1. In Education
Listening to a professor’s lecture does not result in that material being sent straight from the student’s working memory, where it is being consciously processed, to being stored directly in long-term memory.
However, if the student rehearses that information repeatedly over the next several hours and days, then its trace in long-term memory will become stronger. The stronger the trace, the easier it is to retrieve.
Understanding this basic principle of repetition is one of the key findings of research on long-term memory (Craik & Watkins, 1973). Today, it is considered common knowledge.
So is chunking, which involves organizing information into manageable smaller groups that make it easier to commit to long-term memory (Bodie et al., 2006).
For over one hundred years (Ebbinghaus, 1885/1913), research has demonstrated the value of distributed practice over massed practice in enhancing memory recall and recognition (Dunlosky et al., 2013).
Cepeda et al. (2006) conducted a meta-analysis of 254 studies which compared mass versus distributed practice on verbal memory. The studies were varied and included memory for words, sentences, and facts (i.e., semantic memory). Their results found consistent and substantial support for the superiority of distributed practice.
The principle of repetition improving long-term memory has far-reaching implications in education and academics.
2. In Understanding Eye-Witness Testimony
Various aspects of long-term memory have been examined in thousands of studies. A great deal of that research has been focused on understanding how information is stored in long-term memory and how memory can be improved.
One notable exception is the research on eye-witness testimony (Loftus, 1997). Although most people have great confidence in the accuracy of their memory, especially their episodic memories, the work of Loftus and colleagues has demonstrated that in fact, memories are incredibly malleable.
In a seminal study, Loftus and Palmer (1974) demonstrated that a witness to a car accident could have their memory influenced by the use of different words when asked to recall the event; referred to as leading questions.
After watching a video of two cars having an accident, research participants were asked to estimate how fast the two cars were travelling upon impact:
“How fast were the two cars going when they ______ into each other?”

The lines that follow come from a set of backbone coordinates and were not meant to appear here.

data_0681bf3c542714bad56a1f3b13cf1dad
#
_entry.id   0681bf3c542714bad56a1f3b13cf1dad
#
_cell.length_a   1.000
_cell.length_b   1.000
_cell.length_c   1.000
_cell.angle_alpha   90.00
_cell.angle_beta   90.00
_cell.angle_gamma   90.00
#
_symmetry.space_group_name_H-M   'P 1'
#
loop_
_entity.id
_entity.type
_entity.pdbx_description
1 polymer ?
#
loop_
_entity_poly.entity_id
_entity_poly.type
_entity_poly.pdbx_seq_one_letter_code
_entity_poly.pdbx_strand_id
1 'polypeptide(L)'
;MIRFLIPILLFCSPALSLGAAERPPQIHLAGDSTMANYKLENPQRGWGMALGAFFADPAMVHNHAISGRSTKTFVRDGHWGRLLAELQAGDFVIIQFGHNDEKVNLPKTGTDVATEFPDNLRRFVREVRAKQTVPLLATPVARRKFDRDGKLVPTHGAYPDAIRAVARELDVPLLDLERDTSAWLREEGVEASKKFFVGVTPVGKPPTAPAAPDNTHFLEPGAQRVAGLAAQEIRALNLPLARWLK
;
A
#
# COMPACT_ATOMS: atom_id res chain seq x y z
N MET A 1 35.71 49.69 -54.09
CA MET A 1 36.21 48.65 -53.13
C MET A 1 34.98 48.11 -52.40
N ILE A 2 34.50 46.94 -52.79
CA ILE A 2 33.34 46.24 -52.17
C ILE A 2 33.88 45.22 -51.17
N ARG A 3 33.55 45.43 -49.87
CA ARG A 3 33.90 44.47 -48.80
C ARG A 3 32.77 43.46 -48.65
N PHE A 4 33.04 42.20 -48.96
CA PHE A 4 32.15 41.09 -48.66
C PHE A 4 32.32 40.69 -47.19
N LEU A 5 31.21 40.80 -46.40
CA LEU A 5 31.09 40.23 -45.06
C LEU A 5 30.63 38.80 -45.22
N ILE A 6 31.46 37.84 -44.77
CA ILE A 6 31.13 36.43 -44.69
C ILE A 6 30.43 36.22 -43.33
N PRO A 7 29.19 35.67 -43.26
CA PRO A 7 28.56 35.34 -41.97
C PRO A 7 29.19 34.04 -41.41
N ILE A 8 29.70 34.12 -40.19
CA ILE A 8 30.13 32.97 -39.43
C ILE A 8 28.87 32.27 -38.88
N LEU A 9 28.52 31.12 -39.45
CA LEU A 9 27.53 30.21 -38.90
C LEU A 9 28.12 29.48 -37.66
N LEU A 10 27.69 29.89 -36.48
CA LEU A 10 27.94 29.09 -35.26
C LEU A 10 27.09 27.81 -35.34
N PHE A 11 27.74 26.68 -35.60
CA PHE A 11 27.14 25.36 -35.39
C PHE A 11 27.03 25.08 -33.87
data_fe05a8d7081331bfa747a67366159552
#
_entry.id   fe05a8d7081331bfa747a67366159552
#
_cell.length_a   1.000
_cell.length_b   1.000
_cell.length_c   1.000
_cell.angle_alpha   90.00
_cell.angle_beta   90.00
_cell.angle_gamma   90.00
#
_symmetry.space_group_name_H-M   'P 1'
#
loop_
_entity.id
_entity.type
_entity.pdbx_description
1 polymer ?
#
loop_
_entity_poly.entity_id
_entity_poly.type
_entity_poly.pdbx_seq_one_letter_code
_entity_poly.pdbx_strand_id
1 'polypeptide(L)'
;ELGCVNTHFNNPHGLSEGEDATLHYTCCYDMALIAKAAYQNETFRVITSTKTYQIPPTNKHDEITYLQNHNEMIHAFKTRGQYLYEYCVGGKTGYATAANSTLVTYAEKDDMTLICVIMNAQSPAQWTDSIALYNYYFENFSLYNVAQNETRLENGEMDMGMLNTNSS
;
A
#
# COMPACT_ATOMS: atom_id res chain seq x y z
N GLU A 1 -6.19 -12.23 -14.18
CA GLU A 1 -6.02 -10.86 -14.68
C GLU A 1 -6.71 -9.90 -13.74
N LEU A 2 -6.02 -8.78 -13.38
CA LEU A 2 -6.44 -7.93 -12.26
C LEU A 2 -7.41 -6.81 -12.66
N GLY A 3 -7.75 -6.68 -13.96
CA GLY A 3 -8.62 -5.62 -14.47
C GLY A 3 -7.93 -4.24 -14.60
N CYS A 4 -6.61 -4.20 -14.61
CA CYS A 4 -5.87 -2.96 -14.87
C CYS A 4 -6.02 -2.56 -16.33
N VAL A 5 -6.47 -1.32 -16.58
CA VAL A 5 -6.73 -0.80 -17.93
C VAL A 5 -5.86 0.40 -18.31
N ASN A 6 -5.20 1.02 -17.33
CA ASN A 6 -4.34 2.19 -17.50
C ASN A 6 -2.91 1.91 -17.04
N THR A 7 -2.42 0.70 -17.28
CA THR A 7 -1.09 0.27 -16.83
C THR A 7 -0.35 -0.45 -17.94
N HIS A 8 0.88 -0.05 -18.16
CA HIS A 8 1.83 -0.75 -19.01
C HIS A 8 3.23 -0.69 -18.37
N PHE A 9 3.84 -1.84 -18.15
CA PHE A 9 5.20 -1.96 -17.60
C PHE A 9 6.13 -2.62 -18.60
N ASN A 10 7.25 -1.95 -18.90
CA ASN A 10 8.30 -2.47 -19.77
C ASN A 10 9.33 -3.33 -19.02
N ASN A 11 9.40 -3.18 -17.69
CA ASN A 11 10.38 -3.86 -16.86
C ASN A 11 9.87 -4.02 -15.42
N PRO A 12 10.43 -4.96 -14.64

For some participants, the word “smashed” was used in the question, while for others, it was “contacted.”
The “eyewitnesses” estimated that the car was travelling at a much higher rate of speed when the word “smashed” was used compared to the word “contacted.”
Thus, demonstrating the ease with which episodic memory can be manipulated simply by the use of a single word.
This area of research has had a substantial impact on our understanding of eyewitness testimony, the impact of misinformation on witnesses, the role of witness confidence and lineup procedures, and expert testimony (Loftus, 2019).
Long-term memory plays a fundamental role in our daily lives, enabling us to recall past events, procedural knowledge, and learned information (Ormrod, 2017). Not all of these memories are consciously accessible, such as those covered by procedural memory, but each type is invaluable to our interaction with the world around us. At times, these memories can shape our emotional responses as seen in instances of emotional memory. Through the lens of episodic, semantic, implicit, procedural, and emotional memory, we are able to understand the breadth and depth of our long-term memory system. Indeed, our life experiences and our learned knowledge would not be the same without our long-term memory acting as our brain’s vast repository (Norris, 2017).
Baddeley, A., Eysenck, M. W., & Anderson, A. C. (2009). Memory. New York, NY: Psychology Press.
Bodie, G. D., Powers, W. G., & Fitch-Hauser, M. (2006). Chunking, priming and active learning: Toward an innovative and blended approach to teaching communication-related skills. Interactive Learning Environments, 14(2), 119-135.
Cepeda, N. J., Pashler, H., Vul, E., Wixted, J. T., & Rohrer, D. (2006). Distributed practice in verbal recall tasks: A review and quantitative synthesis. Psychological Bulletin, 132(3), 354.
Dunlosky, J., Rawson, K. A., Marsh, E. J., Nathan, M. J., & Willingham, D. T. (2013). Improving students’ learning with effective learning techniques: Promising directions from cognitive and educational psychology. Psychological Science in the Public Interest, 14(1), 4-58.
Ebbinghaus, H. (1913). Memory (H. A. Ruger & C. E. Bussenius, Trans.). New York, NY: Teachers College, Columbia University. (Original work published 1885).
Loftus, E. F., & Palmer, J. C. (1974). Reconstruction of automobile destruction: An example of the interaction between language and memory. Journal of Verbal Learning and Verbal Behavior, 13(5), 585–589.
Loftus, E. F. (1997). Creating false memories. Scientific American, 277(3), 70-75.
Loftus, E. F. (2019). Eyewitness testimony. Applied Cognitive Psychology, 33(4), 498-503.
Norris, D. (2017). Short-term memory and long-term memory are still different. Psychological Bulletin, 143(9), 992.
Ormrod, J. E. (2017). How we think and learn: Theoretical perspectives and practical implications. Cambridge: Cambridge University Press.
Revlin, R. (2012). Cognition: Theory and practice. New York: Macmillan.
Dr. Chris Drew is the founder of the Helpful Professor. He holds a PhD in education and has published over 20 articles in scholarly journals. He is the former editor of the Journal of Learning Development in Higher Education. [Image Descriptor: Photo of Chris]